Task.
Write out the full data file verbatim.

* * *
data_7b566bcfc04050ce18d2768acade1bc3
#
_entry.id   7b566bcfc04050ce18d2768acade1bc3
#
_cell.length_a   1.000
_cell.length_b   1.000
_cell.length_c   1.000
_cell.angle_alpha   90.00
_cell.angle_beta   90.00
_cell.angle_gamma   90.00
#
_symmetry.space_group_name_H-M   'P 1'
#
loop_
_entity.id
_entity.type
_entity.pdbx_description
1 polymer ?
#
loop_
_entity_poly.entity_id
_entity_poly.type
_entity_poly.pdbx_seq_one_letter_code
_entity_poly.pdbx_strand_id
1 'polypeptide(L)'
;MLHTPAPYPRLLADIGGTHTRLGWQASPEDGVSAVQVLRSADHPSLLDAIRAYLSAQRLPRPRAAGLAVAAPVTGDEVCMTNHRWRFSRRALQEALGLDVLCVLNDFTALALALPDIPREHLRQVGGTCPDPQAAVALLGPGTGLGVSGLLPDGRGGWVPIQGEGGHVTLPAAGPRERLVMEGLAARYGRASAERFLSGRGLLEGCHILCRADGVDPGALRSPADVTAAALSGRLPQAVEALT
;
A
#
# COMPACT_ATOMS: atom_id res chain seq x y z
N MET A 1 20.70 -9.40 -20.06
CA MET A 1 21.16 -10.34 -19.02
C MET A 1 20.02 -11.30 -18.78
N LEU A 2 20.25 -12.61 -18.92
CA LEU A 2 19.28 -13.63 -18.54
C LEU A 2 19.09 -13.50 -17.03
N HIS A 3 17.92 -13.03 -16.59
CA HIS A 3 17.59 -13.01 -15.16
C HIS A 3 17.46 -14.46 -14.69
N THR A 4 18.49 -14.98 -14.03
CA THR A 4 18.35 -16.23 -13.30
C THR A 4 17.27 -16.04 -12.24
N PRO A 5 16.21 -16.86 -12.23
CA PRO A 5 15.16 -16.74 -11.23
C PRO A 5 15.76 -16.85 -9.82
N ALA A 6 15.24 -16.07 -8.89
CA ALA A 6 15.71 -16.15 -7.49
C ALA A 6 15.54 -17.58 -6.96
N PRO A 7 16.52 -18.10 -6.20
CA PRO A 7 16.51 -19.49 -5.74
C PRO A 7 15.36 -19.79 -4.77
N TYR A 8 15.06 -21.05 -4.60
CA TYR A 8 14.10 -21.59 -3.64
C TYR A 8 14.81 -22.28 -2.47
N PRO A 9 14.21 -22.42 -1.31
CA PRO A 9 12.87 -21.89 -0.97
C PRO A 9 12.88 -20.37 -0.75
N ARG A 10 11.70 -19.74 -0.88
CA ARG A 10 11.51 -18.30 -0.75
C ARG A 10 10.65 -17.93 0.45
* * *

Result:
data_7b566bcfc04050ce18d2768acade1bc3
#
_entry.id   7b566bcfc04050ce18d2768acade1bc3
#
_cell.length_a   1.000
_cell.length_b   1.000
_cell.length_c   1.000
_cell.angle_alpha   90.00
_cell.angle_beta   90.00
_cell.angle_gamma   90.00
#
_symmetry.space_group_name_H-M   'P 1'
#
loop_
_entity.id
_entity.type
_entity.pdbx_description
1 polymer ?
#
loop_
_entity_poly.entity_id
_entity_poly.type
_entity_poly.pdbx_seq_one_letter_code
_entity_poly.pdbx_strand_id
1 'polypeptide(L)'
;MLHTPAPYPRLLADIGGTHTRLGWQASPEDGVSAVQVLRSADHPSLLDAIRAYLSAQRLPRPRAAGLAVAAPVTGDEVCMTNHRWRFSRRALQEALGLDVLCVLNDFTALALALPDIPREHLRQVGGTCPDPQAAVALLGPGTGLGVSGLLPDGRGGWVPIQGEGGHVTLPAAGPRERLVMEGLAARYGRASAERFLSGRGLLEGCHILCRADGVDPGALRSPADVTAAALSGRLPQAVEALT
;
A
#
# COMPACT_ATOMS: atom_id res chain seq x y z
N MET A 1 20.70 -9.40 -20.06
CA MET A 1 21.16 -10.34 -19.02
C MET A 1 20.02 -11.30 -18.78
N LEU A 2 20.25 -12.61 -18.92
CA LEU A 2 19.28 -13.63 -18.54
C LEU A 2 19.09 -13.50 -17.03
N HIS A 3 17.92 -13.03 -16.59
CA HIS A 3 17.59 -13.01 -15.16
C HIS A 3 17.46 -14.46 -14.69
N THR A 4 18.49 -14.98 -14.03
CA THR A 4 18.35 -16.23 -13.30
C THR A 4 17.27 -16.04 -12.24
N PRO A 5 16.21 -16.86 -12.23
CA PRO A 5 15.16 -16.74 -11.23
C PRO A 5 15.76 -16.85 -9.82
N ALA A 6 15.24 -16.07 -8.89
CA ALA A 6 15.71 -16.15 -7.49
C ALA A 6 15.54 -17.58 -6.96
N PRO A 7 16.52 -18.10 -6.20
CA PRO A 7 16.51 -19.49 -5.74
C PRO A 7 15.36 -19.79 -4.77
N TYR A 8 15.06 -21.05 -4.60
CA TYR A 8 14.10 -21.59 -3.64
C TYR A 8 14.81 -22.28 -2.47
N PRO A 9 14.21 -22.42 -1.31
CA PRO A 9 12.87 -21.89 -0.97
C PRO A 9 12.88 -20.37 -0.75
N ARG A 10 11.70 -19.74 -0.88
CA ARG A 10 11.51 -18.30 -0.75
C ARG A 10 10.65 -17.93 0.45